What to consider when relocating to Ho Chi Minh City. Relocating to a new city is hard, locating to a new country is harder and locating to a Asia for the first time throws up even more difficult challenges. However as the saying goes, “fore warned is fore armed.” These challenges should not put you off from making the move and certainly they are not beyond most people.
Relocating to Ho Chi Minh City? What to Expect
The first thing people notice when arriving in Asia for the first time is that absolutely everything is different. Move from Europe to America and many things are the same. The road signs, shop signage and many other things have a familiarity about them. However come to Asia and all that goes out of the window. The people look different, the language is totally alien, the place even smells differently. Asia is worlds apart from anywhere else on earth. It is that that caused me to fall in love with the place, immediately. I didn’t consider relocating to Ho Chi Minh City until I was actually here; it kind of happened by accident.
Every day becomes an adventure and with the right spirit and approach, it makes life so rewarding. I find Asian people to be fascinating, adorable, helpful, kind, frustrating and challenging all the time. Come at this from a positive standpoint and every day will bring rewards. Western cynicism is not as prevalent here. Whilst the economy is being driven at an alarming rate, people still work at their own speed and will work as and when they want. Southeast Asia forces you to slow down. People walk slower and work slower, normally taking a long lunch break so they can take a nap. Don’t see this as negative, it soon becomes apparent that their working day is a lot longer than you would expect in the West. They choose to rest half way through and after a while you may find yourself doing the same.
Relocating to Ho Chi Minh City without an official position does throw up other challenges. Arriving to a steady job with a work permit and Temporary Residency Card makes life a lot easier. Many people arrive and “wing it.” It can and does work but it is challenging. There is no longer a 12 month business visa for most nationalities; I believe it still exists for Americans. So the main alternative will mean a visa run to the Cambodian border every three months. This is not as hard as many make out but it does become a real chore. This is where involving a good agency has huge advantages.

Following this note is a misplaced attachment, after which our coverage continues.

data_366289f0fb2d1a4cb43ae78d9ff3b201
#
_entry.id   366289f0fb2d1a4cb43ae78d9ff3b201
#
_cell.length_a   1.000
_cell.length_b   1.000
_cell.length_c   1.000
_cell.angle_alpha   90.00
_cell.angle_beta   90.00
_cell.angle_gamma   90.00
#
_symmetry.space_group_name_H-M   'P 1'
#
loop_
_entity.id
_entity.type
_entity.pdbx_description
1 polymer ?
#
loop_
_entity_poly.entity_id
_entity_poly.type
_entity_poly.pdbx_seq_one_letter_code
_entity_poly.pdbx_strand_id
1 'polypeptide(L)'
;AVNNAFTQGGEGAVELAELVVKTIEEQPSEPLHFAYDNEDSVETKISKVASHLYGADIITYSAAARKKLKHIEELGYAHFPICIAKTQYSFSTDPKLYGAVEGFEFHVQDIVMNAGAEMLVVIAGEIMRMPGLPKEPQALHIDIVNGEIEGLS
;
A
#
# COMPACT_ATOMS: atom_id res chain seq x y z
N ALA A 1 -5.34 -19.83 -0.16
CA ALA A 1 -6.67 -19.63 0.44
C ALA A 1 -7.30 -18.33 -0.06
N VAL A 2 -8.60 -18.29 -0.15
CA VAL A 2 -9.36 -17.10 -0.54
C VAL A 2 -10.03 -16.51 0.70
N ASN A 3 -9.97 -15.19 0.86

When Relocating to Ho Chi Minh City use a reputable Recruiter
By using one of the fine marketing and recruitment companies you will find a position with a reputable company, complete with all the necessary paperwork. Take a look at the RGF Website and see the huge array of clients with whom they work and the many positions in many industries that are on offer. RGF have expert consultants who cover many different areas of business. Whatever industry you are working in, they will have the right people to put you in front of the right clients.
After relocating to Ho Chi Minh City you should soon start to enjoy a superb standard of living and lifestyle. This is a culturally significant city with much to see and do. Soon you will be enjoying the cultural buildings that are here. The Reunification Palace, The War Remnants Museum, The People’s Committee Building, The Saigon Opera House, Notre Dame Basilica and many many more are all more than worth a visit.
Where to Live
Most expats relocating to Ho Chi Minh City choose to live in the fashionable areas of either District 2 or District 7, though some prefer the more authentic Vietnamese experiences offered by Districts 3, 5, Phu Nuan or Binh Thanh. Housing costs here can vary extraordinarily. Fashionable apartments in expat areas are not cheap, with a two bed apartment costing between $800 and $1100. However there are many inexpensive alternatives, taking a room in an apartment with others or renting a room in a large house can cost as little as $250.
Whatever your reasons for relocating to Ho Chi Minh City You are sure to take positive experiences out of it that will last you a lifetime. So many expats here when asked if they have any regrets give the same response. “Yes, I wish I’d don’t it earlier.”